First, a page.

I remember working so hard to do a whole show in Italian and, even if it wasn't grammatically correct, I felt I could get by. I worked everything out and then found that they didn't want it. They had heard the records in English.
With remarkable productivity, Pitney would record two, three or even four albums a year, catering for a wide range of markets. The titles include Gene Pitney Meets the Fair Young Ladies of Folkland (1963), Gene Pitney Sings World-Wide Winners (1963) and Young and Warm and Wonderful (1966). He found a new audience in the country market by recording with George Jones and Melba Montgomery.
Whilst on tour in the UK in 1967, Pitney was visited by the record producer Ron Richards, who played Roger Greenaway and Roger Cook's song "Something's Gotten Hold of My Heart":
Ron came round to my hotel room and said I am not leaving until you say you'll record this. He didn't need to say that as I loved it as soon as I heard it. I recorded in New York when I was
worn out after a long tour and I asked one of the backing singers if he could do the "baby" at the end of the song. That's an anonymous "baby" and, whoever it was, I thank him from the bottom of my heart.
Gene Pitney's career went to seed during the Flower Power era and, although he made some good records, he found it difficult to retain his chart success. His most interesting experiment is his disco record "She's a Heartbreaker", which was made with Charlie Foxx and Jerry "Swamp Dogg" Williams and sounds like a prototype for Leo Sayer.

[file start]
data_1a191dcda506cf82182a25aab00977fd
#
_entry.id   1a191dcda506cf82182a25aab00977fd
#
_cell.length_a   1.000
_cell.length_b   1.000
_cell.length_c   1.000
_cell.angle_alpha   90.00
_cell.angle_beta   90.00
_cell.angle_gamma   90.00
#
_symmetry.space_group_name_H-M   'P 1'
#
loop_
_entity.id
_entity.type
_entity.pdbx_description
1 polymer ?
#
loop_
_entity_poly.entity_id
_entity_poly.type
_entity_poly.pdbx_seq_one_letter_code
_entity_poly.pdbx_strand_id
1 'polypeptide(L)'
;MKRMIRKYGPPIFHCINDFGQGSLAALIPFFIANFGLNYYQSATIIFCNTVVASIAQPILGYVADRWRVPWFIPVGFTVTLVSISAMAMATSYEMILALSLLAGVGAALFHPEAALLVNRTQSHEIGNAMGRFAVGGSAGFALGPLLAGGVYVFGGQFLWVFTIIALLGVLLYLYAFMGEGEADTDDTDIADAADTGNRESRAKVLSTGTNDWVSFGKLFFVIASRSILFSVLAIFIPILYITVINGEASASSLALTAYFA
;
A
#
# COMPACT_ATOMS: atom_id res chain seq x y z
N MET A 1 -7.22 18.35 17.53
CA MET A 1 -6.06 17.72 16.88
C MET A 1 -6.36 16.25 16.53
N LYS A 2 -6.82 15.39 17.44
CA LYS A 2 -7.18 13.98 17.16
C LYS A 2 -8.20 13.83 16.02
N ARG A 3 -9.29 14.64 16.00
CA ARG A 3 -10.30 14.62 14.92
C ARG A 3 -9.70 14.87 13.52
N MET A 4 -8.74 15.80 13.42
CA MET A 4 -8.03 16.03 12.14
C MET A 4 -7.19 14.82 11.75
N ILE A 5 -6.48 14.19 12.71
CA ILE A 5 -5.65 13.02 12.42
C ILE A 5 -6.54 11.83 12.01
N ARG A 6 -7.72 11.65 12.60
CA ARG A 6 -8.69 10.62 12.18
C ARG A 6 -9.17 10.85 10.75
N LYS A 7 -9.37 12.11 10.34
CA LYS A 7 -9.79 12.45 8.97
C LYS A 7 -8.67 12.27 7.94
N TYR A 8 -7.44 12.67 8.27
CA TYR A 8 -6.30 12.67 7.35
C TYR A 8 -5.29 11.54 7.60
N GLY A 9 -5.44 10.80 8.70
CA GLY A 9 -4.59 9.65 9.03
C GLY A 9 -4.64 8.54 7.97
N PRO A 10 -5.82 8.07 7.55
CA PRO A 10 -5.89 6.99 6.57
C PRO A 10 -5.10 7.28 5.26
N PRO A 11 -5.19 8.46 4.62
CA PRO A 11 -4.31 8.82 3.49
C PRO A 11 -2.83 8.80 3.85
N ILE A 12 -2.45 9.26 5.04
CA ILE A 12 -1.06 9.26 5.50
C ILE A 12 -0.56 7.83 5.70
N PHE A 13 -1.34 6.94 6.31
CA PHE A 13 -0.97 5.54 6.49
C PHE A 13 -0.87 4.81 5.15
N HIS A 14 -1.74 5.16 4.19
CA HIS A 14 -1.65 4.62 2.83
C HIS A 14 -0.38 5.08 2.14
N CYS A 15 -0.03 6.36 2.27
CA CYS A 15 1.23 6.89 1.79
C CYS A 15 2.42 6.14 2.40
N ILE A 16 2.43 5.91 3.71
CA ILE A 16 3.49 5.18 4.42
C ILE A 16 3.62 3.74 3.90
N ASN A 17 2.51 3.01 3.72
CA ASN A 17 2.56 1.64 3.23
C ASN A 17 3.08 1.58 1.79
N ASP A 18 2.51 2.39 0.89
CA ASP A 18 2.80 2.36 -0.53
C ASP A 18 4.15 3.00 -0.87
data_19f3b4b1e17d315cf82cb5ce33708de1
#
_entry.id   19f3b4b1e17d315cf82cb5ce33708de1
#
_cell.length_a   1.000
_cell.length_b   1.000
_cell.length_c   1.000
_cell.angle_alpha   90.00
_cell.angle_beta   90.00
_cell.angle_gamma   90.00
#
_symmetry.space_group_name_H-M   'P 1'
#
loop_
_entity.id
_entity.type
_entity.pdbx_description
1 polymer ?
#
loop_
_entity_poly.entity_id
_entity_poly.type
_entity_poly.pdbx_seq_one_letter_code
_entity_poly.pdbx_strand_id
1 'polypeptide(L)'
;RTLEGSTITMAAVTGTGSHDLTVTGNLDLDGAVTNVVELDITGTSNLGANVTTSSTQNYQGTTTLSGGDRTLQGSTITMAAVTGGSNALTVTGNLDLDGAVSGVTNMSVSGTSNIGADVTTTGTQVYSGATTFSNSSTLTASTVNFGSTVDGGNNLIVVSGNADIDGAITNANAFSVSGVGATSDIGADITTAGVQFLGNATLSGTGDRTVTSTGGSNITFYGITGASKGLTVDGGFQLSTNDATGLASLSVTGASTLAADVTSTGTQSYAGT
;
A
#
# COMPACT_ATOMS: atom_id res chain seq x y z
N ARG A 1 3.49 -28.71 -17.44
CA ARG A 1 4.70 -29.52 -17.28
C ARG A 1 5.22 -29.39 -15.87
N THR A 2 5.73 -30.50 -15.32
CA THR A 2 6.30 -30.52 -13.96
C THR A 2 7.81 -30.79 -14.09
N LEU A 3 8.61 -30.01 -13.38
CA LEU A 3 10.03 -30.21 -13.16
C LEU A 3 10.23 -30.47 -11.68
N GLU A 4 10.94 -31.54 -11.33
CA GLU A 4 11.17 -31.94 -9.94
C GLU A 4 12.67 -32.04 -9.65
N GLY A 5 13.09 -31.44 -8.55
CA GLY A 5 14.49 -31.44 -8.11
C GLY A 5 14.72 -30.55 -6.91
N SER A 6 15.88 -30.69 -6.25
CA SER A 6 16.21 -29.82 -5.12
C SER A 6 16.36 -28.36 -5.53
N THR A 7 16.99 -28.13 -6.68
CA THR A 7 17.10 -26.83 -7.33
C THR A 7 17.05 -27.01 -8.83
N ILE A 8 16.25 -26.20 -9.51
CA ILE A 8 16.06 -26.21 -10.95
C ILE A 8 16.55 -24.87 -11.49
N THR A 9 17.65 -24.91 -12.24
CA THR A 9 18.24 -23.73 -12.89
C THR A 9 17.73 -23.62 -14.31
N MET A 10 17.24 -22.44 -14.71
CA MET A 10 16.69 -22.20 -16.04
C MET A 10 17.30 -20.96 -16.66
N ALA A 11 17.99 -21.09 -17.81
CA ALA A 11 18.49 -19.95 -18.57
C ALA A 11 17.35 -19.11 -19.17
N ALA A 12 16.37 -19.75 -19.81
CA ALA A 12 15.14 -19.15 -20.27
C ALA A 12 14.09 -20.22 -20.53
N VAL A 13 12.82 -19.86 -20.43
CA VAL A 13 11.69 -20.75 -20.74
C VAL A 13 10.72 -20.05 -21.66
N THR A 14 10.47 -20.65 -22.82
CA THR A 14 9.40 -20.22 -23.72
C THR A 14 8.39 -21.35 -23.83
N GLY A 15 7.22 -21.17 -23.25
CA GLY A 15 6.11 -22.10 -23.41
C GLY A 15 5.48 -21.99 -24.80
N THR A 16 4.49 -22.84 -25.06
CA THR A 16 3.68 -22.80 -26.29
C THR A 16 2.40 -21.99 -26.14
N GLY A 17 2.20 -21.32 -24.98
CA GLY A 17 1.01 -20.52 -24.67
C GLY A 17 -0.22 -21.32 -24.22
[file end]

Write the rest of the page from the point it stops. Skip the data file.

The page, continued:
Although Pitney had a very happy family life, he resigned himself to a life of touring. He was an exceptionally good performer, always looking immaculate, and he incorporated a 10-minute section into every show where he would read out letters from fans. He loved touring and he was an Anglophile. His only regret was the budget reissues, sold in service stations for £2.99:
Some of them are dreadful as they are mastered from the vinyl. I am always apologising to fans as I sign them.
In 1989 Pitney teamed up with Marc Almond for "Something's Gotten Hold of My Heart", which was recorded while he was in the UK:
I recorded it in London one way and was on tour doing it the other way. I didn't meet Marc when we recorded it but we did the video at the Neon Junkyard in Las Vegas together.
It was Pitney's first UK No 1 and both parties were sorry that they never made an album together.
In the 1990s Pitney cut down on touring and recorded new songs in his own Pittfield studio. "I am writing again but I would like some great new songs," he said:
I wish Robbie Williams had called me when he had written "Angels". I loved the songs that Elvis Costello wrote with Burt Bacharach but again I wished they had called me. They are very creative recordings, but I feel I understand Burt's nuances better than Elvis does.
He was back in the UK, halfway through a tour, when he died after giving a concert in Cardiff.